I am also concerned with making sure that food workers have access to affordable health insurance. I believe that the City should actively assist restaurants and other food establishments get their workers enrolled in health insurance through the California Health Benefit Exchange. In 2011, I stood with grocery store employees when stores were threatening to cut their employees’ healthcare benefits.
Some cities are creating food enterprise zones for value-added food products (processed, prepared or preserved), and are supporting small food business such as mobile vendors (food trucks and sidewalk pushcarts) as healthy food retail options in disadvantaged communities. How would you support the growth of the small and micro-enterprise food businesses sector?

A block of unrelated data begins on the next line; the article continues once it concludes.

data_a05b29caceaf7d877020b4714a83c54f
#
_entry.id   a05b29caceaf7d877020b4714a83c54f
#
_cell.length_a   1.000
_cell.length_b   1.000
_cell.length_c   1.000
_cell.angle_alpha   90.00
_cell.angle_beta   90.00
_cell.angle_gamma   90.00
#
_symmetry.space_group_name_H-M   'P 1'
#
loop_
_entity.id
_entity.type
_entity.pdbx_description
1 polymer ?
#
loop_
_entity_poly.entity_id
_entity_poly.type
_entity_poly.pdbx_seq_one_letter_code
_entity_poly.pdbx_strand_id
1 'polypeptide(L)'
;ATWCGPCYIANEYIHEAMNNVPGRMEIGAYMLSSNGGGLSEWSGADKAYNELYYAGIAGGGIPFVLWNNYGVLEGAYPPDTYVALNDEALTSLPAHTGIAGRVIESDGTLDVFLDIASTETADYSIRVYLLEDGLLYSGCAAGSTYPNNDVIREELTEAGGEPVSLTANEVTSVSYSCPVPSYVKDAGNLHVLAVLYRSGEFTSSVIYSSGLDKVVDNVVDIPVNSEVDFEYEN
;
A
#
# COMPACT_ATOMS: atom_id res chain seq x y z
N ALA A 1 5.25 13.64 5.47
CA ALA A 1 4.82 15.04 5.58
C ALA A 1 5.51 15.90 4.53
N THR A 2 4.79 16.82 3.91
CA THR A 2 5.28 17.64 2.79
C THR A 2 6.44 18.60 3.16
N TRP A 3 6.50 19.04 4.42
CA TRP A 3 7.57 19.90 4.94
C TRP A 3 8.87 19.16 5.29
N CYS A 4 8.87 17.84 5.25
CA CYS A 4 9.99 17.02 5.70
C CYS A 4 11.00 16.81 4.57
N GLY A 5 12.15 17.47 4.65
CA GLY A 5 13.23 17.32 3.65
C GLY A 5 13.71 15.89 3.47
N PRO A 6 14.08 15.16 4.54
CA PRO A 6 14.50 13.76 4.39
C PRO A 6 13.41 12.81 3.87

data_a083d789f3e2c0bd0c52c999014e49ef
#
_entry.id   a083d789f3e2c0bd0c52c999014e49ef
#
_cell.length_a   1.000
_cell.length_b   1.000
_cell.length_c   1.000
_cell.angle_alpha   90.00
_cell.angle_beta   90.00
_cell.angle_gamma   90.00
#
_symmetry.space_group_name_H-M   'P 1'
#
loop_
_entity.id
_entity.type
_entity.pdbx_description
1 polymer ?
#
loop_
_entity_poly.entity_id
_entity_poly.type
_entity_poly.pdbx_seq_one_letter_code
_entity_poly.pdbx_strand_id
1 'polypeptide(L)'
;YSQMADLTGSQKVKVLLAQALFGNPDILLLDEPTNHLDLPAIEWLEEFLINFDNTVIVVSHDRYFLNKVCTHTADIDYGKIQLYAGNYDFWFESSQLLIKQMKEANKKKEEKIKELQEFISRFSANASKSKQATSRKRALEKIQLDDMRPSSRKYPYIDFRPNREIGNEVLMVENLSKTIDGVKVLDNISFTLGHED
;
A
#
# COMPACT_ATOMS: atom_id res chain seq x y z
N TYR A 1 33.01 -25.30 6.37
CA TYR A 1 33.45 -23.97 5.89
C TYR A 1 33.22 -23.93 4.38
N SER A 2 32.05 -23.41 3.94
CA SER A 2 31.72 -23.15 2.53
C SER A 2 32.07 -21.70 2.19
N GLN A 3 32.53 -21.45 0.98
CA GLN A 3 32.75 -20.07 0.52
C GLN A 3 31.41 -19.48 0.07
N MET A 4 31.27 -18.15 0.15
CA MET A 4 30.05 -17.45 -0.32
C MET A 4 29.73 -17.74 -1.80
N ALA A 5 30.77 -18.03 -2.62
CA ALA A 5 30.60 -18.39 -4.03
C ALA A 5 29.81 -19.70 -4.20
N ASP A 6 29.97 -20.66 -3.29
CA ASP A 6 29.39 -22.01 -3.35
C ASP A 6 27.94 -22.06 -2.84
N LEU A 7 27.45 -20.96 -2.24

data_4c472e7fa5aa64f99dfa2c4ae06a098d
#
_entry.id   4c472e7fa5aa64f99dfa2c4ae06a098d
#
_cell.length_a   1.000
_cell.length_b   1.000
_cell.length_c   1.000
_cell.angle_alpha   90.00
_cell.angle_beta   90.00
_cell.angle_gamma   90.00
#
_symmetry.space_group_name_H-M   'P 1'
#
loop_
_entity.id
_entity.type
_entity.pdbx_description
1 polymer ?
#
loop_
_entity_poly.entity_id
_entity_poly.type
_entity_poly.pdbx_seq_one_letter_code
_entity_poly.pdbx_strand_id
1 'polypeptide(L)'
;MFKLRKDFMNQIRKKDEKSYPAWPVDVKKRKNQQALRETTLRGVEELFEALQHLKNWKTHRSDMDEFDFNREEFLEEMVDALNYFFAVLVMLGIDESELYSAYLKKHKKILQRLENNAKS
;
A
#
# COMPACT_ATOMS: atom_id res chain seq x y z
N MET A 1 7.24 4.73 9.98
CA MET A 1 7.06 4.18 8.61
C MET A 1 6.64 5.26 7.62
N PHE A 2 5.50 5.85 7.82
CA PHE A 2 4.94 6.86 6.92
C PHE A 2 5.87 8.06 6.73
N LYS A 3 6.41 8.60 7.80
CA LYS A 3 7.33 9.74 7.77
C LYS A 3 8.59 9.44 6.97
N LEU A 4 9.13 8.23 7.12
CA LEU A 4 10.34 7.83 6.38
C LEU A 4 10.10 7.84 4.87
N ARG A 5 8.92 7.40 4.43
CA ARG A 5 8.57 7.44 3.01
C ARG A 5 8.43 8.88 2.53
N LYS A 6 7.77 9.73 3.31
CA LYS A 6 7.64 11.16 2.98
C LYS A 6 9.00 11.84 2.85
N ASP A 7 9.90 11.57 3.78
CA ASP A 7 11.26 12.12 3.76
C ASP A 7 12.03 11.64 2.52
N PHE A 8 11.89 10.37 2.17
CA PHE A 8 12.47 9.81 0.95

Los Angeles is the only city of the 10 largest cities in the US that does not have formal regulations around street vending. The city must find a way to create entrepreneurship opportunities for street vendors while protecting traditional brick and mortar businesses.
The Los Angeles Food Policy Council (LAFPC) is a collective impact initiative that actively manages around 325 organizations, and has an extended network of around 700, spanning across the food system spectrum.
What role do you see for the LA Food Policy Council in your administration?
I support the LA Food Policy Council and other community-based organizations and networks that are advocating for better food for all Angelenos. The work of the LA Food Policy Council has been instrumental in bringing people together around this important issue, and as Mayor, I will work with its leaders to define strategies on how we can make the LA Food Policy Council even more impactful across Los Angeles.